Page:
Apr. 29, 2009 - Issue #706: Nevermore
Costs and benefits
I’ve just spent a few days doing some critical thinking about my
approach to matters of health. Have I become contrary just for the sake of
it? Superficial in my logic, careless with my sources of information? And
then, a most pleasant surprise in Dr. David H. Newman’s
Hippocrates’ Shadow, thanks to my library-loving husband.
Dr. Newman, an emergency room physician who runs a clinical research program and teaches at Columbia University, is both hopeful and refreshingly honest about the state of affairs in modern medicine, and he confirmed my frequent assertions that we are, in practice, always a few steps, and sometimes many years, behind what the science has informed us with.
In sharing the secrets of what he calls the House of Medicine, he brings us face to face with the fact that while we have life-saving interventions for many kinds of emergencies, many of our long-accepted diagnostic tests, treatment protocols and preventative screenings desperately need reevaluation. On his list are mammograms.
Citing the $4 billion spent annually on mammography, a high risk of false-positive mammograms, one in five biopsies done as a result of a false-positive test and the billions of dollars spent each year on unnecessary biopsies of healthy breasts, he broaches the cost/risk/benefit equation. Given the costs and risks, there’s surely major benefit?
Not so, he says, citing a review of the literature by the highly reputable Cochran Collaboration that found, overall, routine screening mammograms to offer zero benefit—women survived at the same rate whether they’d had them or not.
How have the facts about mammograms been obscured? “We have long ignored an essential fact about professional medical societies like the AMA: they are advocacy groups,” Newman argues. “And yet it is difficult to point fingers. What else is a radiologist to do when a woman is referred for a routine mammogram? And what else is a surgeon to do when a mammogram indicates a potentially cancerous area in a woman’s breast?”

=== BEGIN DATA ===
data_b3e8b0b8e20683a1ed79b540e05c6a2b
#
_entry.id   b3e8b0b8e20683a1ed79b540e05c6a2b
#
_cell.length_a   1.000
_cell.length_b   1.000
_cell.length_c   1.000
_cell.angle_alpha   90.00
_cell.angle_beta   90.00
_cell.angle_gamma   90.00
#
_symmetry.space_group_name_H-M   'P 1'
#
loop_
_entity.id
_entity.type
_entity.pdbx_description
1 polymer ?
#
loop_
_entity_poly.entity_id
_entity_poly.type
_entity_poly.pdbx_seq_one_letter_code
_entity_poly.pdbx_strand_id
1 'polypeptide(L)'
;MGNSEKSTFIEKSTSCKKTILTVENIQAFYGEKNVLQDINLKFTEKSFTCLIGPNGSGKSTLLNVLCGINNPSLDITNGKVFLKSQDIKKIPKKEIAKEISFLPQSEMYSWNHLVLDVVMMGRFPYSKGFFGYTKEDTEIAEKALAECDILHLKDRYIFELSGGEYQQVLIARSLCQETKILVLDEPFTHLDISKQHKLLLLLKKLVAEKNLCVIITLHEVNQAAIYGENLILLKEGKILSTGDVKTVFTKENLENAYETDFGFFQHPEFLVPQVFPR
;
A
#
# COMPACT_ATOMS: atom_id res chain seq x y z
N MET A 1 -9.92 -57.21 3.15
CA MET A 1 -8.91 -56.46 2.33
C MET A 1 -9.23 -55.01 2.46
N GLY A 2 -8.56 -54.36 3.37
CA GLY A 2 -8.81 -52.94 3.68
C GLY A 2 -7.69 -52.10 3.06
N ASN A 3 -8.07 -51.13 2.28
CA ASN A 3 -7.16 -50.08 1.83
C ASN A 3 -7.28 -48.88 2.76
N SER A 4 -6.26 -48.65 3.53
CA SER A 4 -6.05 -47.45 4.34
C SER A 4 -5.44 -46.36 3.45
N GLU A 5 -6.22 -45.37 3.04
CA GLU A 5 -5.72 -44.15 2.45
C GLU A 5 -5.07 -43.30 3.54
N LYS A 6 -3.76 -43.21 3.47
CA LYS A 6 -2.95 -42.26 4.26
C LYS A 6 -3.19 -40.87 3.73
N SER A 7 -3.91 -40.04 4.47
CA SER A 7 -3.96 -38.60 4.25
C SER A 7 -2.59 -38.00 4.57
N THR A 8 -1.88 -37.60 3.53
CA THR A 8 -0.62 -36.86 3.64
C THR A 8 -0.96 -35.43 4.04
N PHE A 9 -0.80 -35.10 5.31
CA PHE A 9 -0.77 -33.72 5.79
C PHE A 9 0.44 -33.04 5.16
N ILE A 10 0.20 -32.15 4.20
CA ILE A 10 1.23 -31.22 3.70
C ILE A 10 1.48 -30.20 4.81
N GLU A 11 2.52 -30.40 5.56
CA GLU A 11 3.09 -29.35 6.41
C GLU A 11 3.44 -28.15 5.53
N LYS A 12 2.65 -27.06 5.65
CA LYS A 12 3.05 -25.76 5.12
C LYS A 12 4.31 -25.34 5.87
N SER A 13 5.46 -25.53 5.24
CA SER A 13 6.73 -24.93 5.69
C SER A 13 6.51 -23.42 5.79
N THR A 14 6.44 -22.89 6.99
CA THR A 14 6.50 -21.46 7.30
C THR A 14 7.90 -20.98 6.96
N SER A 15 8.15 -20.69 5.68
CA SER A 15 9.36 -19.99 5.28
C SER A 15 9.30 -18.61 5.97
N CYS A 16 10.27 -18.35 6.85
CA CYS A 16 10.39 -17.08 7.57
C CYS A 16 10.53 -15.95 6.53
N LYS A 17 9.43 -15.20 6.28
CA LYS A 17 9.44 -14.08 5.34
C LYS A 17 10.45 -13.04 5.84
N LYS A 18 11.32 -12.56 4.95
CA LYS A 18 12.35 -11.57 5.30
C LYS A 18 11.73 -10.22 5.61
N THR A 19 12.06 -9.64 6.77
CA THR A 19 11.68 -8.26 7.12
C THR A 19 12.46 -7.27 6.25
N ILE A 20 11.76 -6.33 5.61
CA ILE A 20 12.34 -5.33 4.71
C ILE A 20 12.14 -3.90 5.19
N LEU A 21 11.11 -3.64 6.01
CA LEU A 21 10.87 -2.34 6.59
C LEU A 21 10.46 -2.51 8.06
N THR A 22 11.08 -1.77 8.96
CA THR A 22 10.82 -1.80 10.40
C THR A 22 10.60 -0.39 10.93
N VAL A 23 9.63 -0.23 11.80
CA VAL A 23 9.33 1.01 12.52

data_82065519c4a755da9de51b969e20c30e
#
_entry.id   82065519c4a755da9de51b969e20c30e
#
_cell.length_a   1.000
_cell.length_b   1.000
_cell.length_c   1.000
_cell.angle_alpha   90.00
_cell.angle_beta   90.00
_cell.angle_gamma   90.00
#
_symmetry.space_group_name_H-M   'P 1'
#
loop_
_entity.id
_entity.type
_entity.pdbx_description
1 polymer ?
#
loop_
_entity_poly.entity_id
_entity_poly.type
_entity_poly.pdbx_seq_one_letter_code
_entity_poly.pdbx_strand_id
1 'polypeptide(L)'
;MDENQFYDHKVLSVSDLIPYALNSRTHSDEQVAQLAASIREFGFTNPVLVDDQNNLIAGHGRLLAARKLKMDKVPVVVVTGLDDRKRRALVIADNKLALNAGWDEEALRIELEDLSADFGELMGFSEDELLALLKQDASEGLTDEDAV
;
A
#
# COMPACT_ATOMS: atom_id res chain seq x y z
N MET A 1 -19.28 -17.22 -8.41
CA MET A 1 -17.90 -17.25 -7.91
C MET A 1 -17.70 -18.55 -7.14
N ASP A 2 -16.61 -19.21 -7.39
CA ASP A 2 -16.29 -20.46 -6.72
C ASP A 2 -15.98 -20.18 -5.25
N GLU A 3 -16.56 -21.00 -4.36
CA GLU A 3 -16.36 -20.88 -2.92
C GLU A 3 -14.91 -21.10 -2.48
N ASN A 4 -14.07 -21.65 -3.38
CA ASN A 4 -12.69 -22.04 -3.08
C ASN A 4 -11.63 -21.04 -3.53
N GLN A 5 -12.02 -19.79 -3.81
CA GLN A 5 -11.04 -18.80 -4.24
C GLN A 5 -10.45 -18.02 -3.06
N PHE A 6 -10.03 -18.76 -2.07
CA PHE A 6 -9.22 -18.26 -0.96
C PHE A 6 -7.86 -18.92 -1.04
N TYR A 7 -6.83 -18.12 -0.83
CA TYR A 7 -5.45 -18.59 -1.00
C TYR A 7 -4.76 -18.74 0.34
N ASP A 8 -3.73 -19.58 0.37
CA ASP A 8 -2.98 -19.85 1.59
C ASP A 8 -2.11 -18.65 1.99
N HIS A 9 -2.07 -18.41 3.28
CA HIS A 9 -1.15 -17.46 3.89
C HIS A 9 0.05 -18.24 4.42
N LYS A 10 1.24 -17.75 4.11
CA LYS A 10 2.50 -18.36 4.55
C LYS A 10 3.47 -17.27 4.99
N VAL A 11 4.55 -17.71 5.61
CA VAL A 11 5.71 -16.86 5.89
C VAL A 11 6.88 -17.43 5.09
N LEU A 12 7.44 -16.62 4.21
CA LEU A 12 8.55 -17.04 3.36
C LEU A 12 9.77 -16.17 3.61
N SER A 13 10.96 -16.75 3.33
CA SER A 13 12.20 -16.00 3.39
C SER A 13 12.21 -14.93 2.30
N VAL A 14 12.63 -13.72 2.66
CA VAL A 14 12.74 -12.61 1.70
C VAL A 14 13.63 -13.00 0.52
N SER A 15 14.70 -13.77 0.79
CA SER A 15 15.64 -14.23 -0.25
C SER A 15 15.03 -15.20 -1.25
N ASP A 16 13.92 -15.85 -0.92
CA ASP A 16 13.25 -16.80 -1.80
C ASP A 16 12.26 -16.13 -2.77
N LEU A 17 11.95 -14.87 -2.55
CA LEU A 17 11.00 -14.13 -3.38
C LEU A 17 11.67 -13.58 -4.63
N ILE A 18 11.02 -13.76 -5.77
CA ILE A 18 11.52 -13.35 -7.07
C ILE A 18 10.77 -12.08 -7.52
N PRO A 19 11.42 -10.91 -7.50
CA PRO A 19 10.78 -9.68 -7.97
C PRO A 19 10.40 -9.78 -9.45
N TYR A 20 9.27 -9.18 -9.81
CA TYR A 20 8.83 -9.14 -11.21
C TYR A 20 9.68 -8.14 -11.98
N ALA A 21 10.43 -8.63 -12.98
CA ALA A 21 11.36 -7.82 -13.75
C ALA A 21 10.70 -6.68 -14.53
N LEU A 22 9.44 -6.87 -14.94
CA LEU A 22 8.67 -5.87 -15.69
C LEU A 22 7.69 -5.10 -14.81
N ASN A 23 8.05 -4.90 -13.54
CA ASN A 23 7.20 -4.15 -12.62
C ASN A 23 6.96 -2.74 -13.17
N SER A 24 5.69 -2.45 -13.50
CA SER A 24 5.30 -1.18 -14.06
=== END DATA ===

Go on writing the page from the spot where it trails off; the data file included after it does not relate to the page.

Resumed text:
Also on Dr. Newman’s list and of particular interest to me is our
love affair with antibiotics. Likening our approach to a game of Russian
Roulette, he cites a startling rate of life-threatening allergic reactions to
the common antibiotic amoxicillin—an estimated one out of every 410
times it is administered. Then, estimating that 90 per cent of antibiotic
prescriptions for sore throats in the US are unnecessary, he calculates an
associated 24 000 life-threatening allergic reactions each year from
antibiotics he says were unnecessary in the first place.
An easy-to-read chart laying out, by treatment, the number of people we need to treat for one person to benefit is illuminating. According to his calculations, we need to treat 2000 women with hormone replacement therapy (HRT) to prevent a single fracture or cancer diagnosis—the other 1999 receive no benefit, and one person out of every 667 treated will actually suffer a heart attack or breast cancer as a result of the treatment.
Why the pervasive use of largely ineffective therapies? No medical student has time to scrutinize everything taught, and in most cases physicians don’t know the evidence that contradicts their practice. But “in other cases physicians are well aware of the evidence but obstinately refuse to reexamine their practice and themselves.”
Time pressures, the desire to avoid negligence, advertising-induced patient demand—doctors, patients and industry, in other words—have all played a role in the current state of affairs.
The only role we can do anything about is, of course, our own. We—the patient, the consumer—want miracles. But it is still, according to Newman, the responsibility of doctors to heed Hippocrates’ caution and avoid pretense of infallibility. “That doctors often don’t have the answers they and their patients seek is a medical secret, the symptom of a quiet and pervasive deception.”
Newman’s hope is that physicians will read his book; I hope everyone will. His honest look at the profession he clearly loves is hopeful, sobering and essential. V
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